From Activity to Policy and Practice: Emergency Obstetric and Neonatal Care mentorship for healthcare providers in Kenya

Blog 16 May 2023


Irene Nyaoke, Senior Technical Officer - Liverpool School of Tropical Medicine (LSTM) Kenya
Martin Eyinda, Technical Officer – Liverpool School of Tropical Medicine (LSTM) Kenya
Onesmus Muchemi, Technical Officer – Liverpool School of Tropical Medicine (LSTM) Kenya
Lucy Nyaga, Country Director- Liverpool School of Tropical Medicine (LSTM) Kenya
Rael Mutai, Regional Technical Advisor- Liverpool School of Tropical Medicine (LSTM) Kenya
Fiona Dickinson, Post Doc Research Associate-Liverpool School of Tropical Medicine (LSTM) United Kingdom
Helen Allott, Senior Specialist - Liverpool School of Tropical Medicine (LSTM) United Kingdom
Charles Ameh, Professor Global Health, Head Emergency Obstetric and Quality of Care Unit, Liverpool School of Tropical Medicine (LSTM) United Kingdom.
Hellen Mutsi – Program Officer – Division of Reproductive & Maternal Health – Ministry of Health (Kenya)

The government of Kenya has committed to reduce maternal mortality ratio (MMR) from 362 deaths in 2014 to 113 deaths per 100,000 live births  by 2030 (Kenya Health Policy 2014 - 2030). Latest estimates show that the MMR is 355 deaths per 100,000  live births (KNBS, 2019), with  wide disparities across the counties. Emergency Obstetric and Neonatal Care (EmONC) has been identified by Government of Kenya as a high-impact intervention for reducing preventable maternal and perinatal mortality.

To contribute to reducing maternal and perinatal morbidity and mortality in Kenya (ICPD25_objective and commitment on zero preventable maternal and perinatal mortality), Liverpool School of Tropical Medicine (LSTM) implemented a four-year (2019-2023) Maternal and Newborn Health (MNH) programme, with support of the British government, through the UK Aid. The programme collaboratively institutionalised high-impact interventions (including EmONC mentorship) into national and county health systems, using cost-effective and efficient approaches.

Mentorship is a developmental relationship in which an individual with more experience in a particular field provides supportive guidance and support to someone with less experience and knowledge. In 2020, LSTM and other MNH partners supported a Ministry of Health-led process to develop a national EmONC training and mentorship package, which was launched and disseminated in 2022. LSTM’s experience and technical expertise in implementing EmONC mentorship in Kenya, contributed contextual insights to the national mentorship package. The package was piloted in five LSTM-supported counties (Garissa, Uasin Gishu, Vihiga, Kilifi and Taita Taveta) and comprises of two training manuals i.e., mentor and mentee (See Fig 1 below), as well as mentee logbooks and assessment materials.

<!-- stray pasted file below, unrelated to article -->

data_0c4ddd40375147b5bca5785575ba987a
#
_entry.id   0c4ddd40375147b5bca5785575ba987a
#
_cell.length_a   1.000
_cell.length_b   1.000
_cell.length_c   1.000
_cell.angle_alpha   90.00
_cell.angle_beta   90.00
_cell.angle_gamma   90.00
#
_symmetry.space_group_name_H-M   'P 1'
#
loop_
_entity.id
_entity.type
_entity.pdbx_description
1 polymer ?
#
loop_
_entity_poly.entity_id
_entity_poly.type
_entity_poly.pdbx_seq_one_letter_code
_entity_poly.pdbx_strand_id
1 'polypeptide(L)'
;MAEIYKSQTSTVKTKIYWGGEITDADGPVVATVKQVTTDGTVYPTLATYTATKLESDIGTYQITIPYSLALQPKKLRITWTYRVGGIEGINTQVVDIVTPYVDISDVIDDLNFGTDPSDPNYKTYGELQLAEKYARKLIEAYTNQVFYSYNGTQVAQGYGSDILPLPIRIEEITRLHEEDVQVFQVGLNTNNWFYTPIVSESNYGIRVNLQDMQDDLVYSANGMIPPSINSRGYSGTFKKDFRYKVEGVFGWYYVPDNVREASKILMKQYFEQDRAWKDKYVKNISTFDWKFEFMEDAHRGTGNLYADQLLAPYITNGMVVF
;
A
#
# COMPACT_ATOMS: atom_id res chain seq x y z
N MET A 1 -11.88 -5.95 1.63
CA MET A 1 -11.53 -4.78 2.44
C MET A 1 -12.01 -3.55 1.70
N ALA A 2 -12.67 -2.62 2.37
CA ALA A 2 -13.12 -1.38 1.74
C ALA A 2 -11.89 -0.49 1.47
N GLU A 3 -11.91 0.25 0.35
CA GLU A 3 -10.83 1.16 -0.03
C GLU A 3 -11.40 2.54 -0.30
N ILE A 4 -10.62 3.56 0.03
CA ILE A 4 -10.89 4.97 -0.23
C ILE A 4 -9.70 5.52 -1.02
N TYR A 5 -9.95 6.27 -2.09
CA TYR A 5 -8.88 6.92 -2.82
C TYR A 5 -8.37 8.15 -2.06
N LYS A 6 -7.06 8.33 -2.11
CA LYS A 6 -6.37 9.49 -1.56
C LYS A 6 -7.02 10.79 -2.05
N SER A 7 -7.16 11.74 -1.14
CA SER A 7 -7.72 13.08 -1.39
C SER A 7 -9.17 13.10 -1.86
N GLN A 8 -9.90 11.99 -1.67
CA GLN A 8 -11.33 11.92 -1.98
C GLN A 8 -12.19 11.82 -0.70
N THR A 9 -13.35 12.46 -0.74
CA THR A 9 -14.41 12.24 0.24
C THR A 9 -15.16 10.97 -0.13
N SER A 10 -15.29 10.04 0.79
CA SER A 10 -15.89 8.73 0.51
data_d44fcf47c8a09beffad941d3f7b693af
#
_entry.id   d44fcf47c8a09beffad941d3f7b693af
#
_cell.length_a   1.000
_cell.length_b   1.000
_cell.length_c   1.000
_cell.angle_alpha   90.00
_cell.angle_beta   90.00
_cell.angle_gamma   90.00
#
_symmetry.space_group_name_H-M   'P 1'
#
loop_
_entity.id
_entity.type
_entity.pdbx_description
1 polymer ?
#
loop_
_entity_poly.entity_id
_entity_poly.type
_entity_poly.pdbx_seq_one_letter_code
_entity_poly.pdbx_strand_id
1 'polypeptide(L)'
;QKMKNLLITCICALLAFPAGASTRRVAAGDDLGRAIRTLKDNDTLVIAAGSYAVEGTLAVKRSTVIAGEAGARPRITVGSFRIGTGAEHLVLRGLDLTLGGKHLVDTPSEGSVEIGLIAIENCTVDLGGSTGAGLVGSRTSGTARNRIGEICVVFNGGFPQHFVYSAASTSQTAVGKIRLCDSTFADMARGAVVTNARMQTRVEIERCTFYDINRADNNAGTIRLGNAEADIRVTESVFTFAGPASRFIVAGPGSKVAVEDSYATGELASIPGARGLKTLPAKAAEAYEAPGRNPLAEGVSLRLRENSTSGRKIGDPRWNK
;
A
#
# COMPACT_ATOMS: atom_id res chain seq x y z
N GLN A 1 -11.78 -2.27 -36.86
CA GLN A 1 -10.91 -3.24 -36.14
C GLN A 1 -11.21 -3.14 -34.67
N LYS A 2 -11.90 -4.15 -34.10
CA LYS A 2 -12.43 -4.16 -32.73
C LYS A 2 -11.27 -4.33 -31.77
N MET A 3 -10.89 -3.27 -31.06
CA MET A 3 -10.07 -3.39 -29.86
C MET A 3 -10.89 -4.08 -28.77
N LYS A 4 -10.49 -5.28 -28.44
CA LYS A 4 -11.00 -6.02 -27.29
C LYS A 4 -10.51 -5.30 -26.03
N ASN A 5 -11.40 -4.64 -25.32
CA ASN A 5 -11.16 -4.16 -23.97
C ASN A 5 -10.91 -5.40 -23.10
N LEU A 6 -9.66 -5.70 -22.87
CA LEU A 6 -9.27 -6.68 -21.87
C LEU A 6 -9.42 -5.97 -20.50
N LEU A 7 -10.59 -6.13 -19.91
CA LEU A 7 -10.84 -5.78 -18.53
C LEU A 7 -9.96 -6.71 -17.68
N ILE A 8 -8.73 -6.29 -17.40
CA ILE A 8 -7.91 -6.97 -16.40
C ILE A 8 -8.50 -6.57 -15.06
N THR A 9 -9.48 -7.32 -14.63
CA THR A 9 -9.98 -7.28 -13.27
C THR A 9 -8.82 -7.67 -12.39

Snapshot of National EmONC training and Mentorship Package (L- Mentee & R- Mentor manuals 2022)

The LSTM-supported MNH program, with funding from UKAID, contributed to the establishment of EmONC mentorship for frontline health care providers working in maternity units at 26 health facilities across 5 focal counties of Garissa, Vihiga, Uasin Gishu, Kilifi and Taita Taveta. Following EmONC training, mentors were identified at facility-level, trained and supported to mentor their colleagues using the National package.

Monthly trends of Health Care Providers’ attendance during EmONC mentorship (LSTM program)

Towards the end of LSTM program in March 2023, a two-day national Knowledge Management and Learning (KML) event, held in Nairobi (6th – 7th Mar 2023), highlighted best practices and lessons learnt from the program’s implementation. The event brought together national and county government stakeholders, other donors, researchers, medical regulatory and training institutions, professional associations, and MNH implementing partners. One sustainability measure in the program, which has been adopted by county health governments, is facility based EmONC mentorship for HCPs.

Speaking at the event, the national Ministry of Health (Division of Reproductive and Maternal Health - DRMH) presented plans to scale EmONC mentorship across all 47 counties in Kenya.

“As MoH we are championing retention of knowledge, skills and competencies through ongoing EmONC mentorship for HCPs, having a mentorship structure at National, County, subcounty and facility levels”. Hellen Mutsi, National MoH – DRMH

In collaboration with the British High Commission, LSTM appreciated various strategic partnerships by awarding certificates of recognition to: National MoH - Department of Family health,  Kenya Obstetrical and Gynaecological Society, University of Nairobi, Moi University, Nursing Council of Kenya, Kenya Medical training College, Clinical Officers’ Council, Midwives Association of Kenya, and County Health departments (and RH Coordinators) of Uasin Gishu, Vihiga, Garissa, Kilifi and Taita Taveta.

Sustainable partnership awards - MNH stakeholders receive certificates of recognition from LSTM and British High Commission at an Award giving ceremony during KML event (March 2023)

LSTM, through UK Aid funding for the MNH program in Kenya, has laid the foundations for the Activity of EmONC mentorship for HCPs in Kenya, contributed to Policy development of the National EmONC mentorship package, and supported counties and health facilities to demonstrate mentorship Practice in a Sustainable manner.